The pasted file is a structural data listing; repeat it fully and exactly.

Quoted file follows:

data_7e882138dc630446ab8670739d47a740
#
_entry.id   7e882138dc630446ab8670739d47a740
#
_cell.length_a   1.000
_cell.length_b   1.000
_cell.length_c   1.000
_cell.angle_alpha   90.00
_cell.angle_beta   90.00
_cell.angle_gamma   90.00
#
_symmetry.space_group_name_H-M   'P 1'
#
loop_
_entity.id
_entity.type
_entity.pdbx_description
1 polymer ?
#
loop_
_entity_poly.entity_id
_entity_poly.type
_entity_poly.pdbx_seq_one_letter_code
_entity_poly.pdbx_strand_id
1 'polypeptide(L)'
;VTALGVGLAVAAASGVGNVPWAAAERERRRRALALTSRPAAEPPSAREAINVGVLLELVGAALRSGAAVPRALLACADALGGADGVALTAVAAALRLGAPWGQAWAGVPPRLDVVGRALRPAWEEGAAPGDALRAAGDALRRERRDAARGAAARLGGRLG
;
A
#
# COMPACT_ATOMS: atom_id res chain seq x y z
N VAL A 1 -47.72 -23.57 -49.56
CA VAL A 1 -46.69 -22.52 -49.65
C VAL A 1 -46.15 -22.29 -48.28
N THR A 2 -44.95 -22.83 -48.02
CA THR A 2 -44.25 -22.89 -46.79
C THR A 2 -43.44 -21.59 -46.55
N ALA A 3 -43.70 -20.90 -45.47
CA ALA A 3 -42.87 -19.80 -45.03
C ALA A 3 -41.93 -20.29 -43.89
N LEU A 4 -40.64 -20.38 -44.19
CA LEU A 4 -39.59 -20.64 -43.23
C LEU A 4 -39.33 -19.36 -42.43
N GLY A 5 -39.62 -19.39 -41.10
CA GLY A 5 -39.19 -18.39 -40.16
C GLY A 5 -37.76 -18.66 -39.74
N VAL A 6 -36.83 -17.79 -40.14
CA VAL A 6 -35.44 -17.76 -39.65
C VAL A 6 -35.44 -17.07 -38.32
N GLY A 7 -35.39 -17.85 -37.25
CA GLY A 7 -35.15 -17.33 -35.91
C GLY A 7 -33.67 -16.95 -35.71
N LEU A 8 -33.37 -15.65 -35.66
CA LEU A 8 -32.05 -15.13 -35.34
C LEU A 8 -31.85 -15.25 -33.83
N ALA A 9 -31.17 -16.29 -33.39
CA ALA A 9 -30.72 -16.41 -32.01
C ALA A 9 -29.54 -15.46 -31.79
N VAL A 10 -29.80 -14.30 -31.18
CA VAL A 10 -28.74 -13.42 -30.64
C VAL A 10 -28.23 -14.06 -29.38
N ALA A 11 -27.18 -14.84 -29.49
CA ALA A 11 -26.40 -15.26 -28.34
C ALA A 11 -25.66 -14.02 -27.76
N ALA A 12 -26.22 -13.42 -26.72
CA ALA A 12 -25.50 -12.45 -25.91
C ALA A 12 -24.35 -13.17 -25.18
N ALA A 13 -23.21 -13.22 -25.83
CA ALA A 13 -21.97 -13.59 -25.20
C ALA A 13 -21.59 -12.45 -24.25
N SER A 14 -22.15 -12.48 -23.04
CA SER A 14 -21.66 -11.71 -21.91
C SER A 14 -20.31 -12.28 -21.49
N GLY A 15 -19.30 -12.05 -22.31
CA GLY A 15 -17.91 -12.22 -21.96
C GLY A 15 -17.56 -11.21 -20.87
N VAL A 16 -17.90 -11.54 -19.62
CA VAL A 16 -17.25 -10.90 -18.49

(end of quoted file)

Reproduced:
data_7e882138dc630446ab8670739d47a740
#
_entry.id   7e882138dc630446ab8670739d47a740
#
_cell.length_a   1.000
_cell.length_b   1.000
_cell.length_c   1.000
_cell.angle_alpha   90.00
_cell.angle_beta   90.00
_cell.angle_gamma   90.00
#
_symmetry.space_group_name_H-M   'P 1'
#
loop_
_entity.id
_entity.type
_entity.pdbx_description
1 polymer ?
#
loop_
_entity_poly.entity_id
_entity_poly.type
_entity_poly.pdbx_seq_one_letter_code
_entity_poly.pdbx_strand_id
1 'polypeptide(L)'
;VTALGVGLAVAAASGVGNVPWAAAERERRRRALALTSRPAAEPPSAREAINVGVLLELVGAALRSGAAVPRALLACADALGGADGVALTAVAAALRLGAPWGQAWAGVPPRLDVVGRALRPAWEEGAAPGDALRAAGDALRRERRDAARGAAARLGGRLG
;
A
#
# COMPACT_ATOMS: atom_id res chain seq x y z
N VAL A 1 -47.72 -23.57 -49.56
CA VAL A 1 -46.69 -22.52 -49.65
C VAL A 1 -46.15 -22.29 -48.28
N THR A 2 -44.95 -22.83 -48.02
CA THR A 2 -44.25 -22.89 -46.79
C THR A 2 -43.44 -21.59 -46.55
N ALA A 3 -43.70 -20.90 -45.47
CA ALA A 3 -42.87 -19.80 -45.03
C ALA A 3 -41.93 -20.29 -43.89
N LEU A 4 -40.64 -20.38 -44.19
CA LEU A 4 -39.59 -20.64 -43.23
C LEU A 4 -39.33 -19.36 -42.43
N GLY A 5 -39.62 -19.39 -41.10
CA GLY A 5 -39.19 -18.39 -40.16
C GLY A 5 -37.76 -18.66 -39.74
N VAL A 6 -36.83 -17.79 -40.14
CA VAL A 6 -35.44 -17.76 -39.65
C VAL A 6 -35.44 -17.07 -38.32
N GLY A 7 -35.39 -17.85 -37.25
CA GLY A 7 -35.15 -17.33 -35.91
C GLY A 7 -33.67 -16.95 -35.71
N LEU A 8 -33.37 -15.65 -35.66
CA LEU A 8 -32.05 -15.13 -35.34
C LEU A 8 -31.85 -15.25 -33.83
N ALA A 9 -31.17 -16.29 -33.39
CA ALA A 9 -30.72 -16.41 -32.01
C ALA A 9 -29.54 -15.46 -31.79
N VAL A 10 -29.80 -14.30 -31.18
CA VAL A 10 -28.74 -13.42 -30.64
C VAL A 10 -28.23 -14.06 -29.38
N ALA A 11 -27.18 -14.84 -29.49
CA ALA A 11 -26.40 -15.26 -28.34
C ALA A 11 -25.66 -14.02 -27.76
N ALA A 12 -26.22 -13.42 -26.72
CA ALA A 12 -25.50 -12.45 -25.91
C ALA A 12 -24.35 -13.17 -25.18
N ALA A 13 -23.21 -13.22 -25.83
CA ALA A 13 -21.97 -13.59 -25.20
C ALA A 13 -21.59 -12.45 -24.25
N SER A 14 -22.15 -12.48 -23.04
CA SER A 14 -21.66 -11.71 -21.91
C SER A 14 -20.31 -12.28 -21.49
N GLY A 15 -19.30 -12.05 -22.31
CA GLY A 15 -17.91 -12.22 -21.96
C GLY A 15 -17.56 -11.21 -20.87
N VAL A 16 -17.90 -11.54 -19.62
CA VAL A 16 -17.25 -10.90 -18.49